It is possible to administer life-saving shocks to the heart using an implantable cardioverter-defibrillator, such as the EMBLEM MRI S-ICD System, which can detect abnormal or hazardous heartbeats.
Chances of Survival and Recovery
Every minute that passes without a life-saving shock decreases the odds of surviving a Sudden Cardiac Arrest by 7% to 10%.
In the event of cardiac arrest, the good news is that prompt treatment with CPR and a defibrillator (a device that delivers an electric shock to the heart) may save a person’s life. According to research, defibrillation may successfully halt 95 percent or more of dangerously rapid cardiac rhythms.
What to Do When Encountering Cardiac Arrest Signs
The shortage of oxygen-rich blood when the heart stops may cause death or irreversible harm to the brain within moments. When you’re trying to save an unconscious individual who isn’t breathing, you need to act quickly.
Do the following if you observe a person who is unconscious and not breathing normally. First, call an ambulance or the police if you need immediate medical attention. Before commencing CPR, use a phone if you have direct access to one.
The person’s respiration should be checked quickly. Start CPR if the patient isn’t breathing regularly.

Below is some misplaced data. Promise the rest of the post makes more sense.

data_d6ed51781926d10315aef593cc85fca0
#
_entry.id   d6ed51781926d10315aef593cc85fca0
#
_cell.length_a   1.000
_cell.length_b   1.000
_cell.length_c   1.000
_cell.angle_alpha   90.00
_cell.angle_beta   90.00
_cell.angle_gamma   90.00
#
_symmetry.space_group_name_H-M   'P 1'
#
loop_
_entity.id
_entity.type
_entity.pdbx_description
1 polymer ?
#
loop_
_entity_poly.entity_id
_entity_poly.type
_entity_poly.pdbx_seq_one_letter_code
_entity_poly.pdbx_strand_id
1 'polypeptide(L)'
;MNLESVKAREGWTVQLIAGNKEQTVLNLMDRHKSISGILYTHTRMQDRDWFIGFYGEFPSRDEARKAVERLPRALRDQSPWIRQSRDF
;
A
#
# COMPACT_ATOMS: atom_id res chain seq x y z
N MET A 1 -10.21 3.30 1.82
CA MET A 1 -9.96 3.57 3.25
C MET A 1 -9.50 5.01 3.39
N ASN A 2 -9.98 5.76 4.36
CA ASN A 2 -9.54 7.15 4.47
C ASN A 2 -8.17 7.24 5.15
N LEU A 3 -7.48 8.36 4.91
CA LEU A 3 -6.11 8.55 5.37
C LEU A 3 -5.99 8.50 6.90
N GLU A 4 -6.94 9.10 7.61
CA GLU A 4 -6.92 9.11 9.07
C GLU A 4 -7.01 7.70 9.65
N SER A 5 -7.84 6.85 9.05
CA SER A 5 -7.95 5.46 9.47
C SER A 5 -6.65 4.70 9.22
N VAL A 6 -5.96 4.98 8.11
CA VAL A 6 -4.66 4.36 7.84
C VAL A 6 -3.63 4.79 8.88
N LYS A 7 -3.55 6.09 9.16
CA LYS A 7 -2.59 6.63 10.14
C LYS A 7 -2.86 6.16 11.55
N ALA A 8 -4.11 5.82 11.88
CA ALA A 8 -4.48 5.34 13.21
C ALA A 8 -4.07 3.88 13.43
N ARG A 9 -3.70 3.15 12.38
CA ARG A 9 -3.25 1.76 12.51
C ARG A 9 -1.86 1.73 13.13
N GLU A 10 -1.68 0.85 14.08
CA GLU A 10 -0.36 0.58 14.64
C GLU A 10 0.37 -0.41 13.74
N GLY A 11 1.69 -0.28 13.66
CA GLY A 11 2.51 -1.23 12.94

At a pace of 100 to 120 compressions per minute, apply intense pressure on the victim’s chest. Rescue breaths should be given every 30 compressions if you are skilled in CPR.
Keep up the chest compressions if you haven’t had any training. In between each compression, let the chest fully rise. A portable defibrillator or emergency responders will come at some point.
Recognizing Cardiac Arrest
Regular checkups, screening for heart disease, and a heart-healthy lifestyle may all help lower your risk of sudden cardiac arrest. But, we hope that our guide has shed some light on the signs of cardiac arrest.
Next step, you’ll want to check out our health and lifestyles sections for more information about cardiovascular health.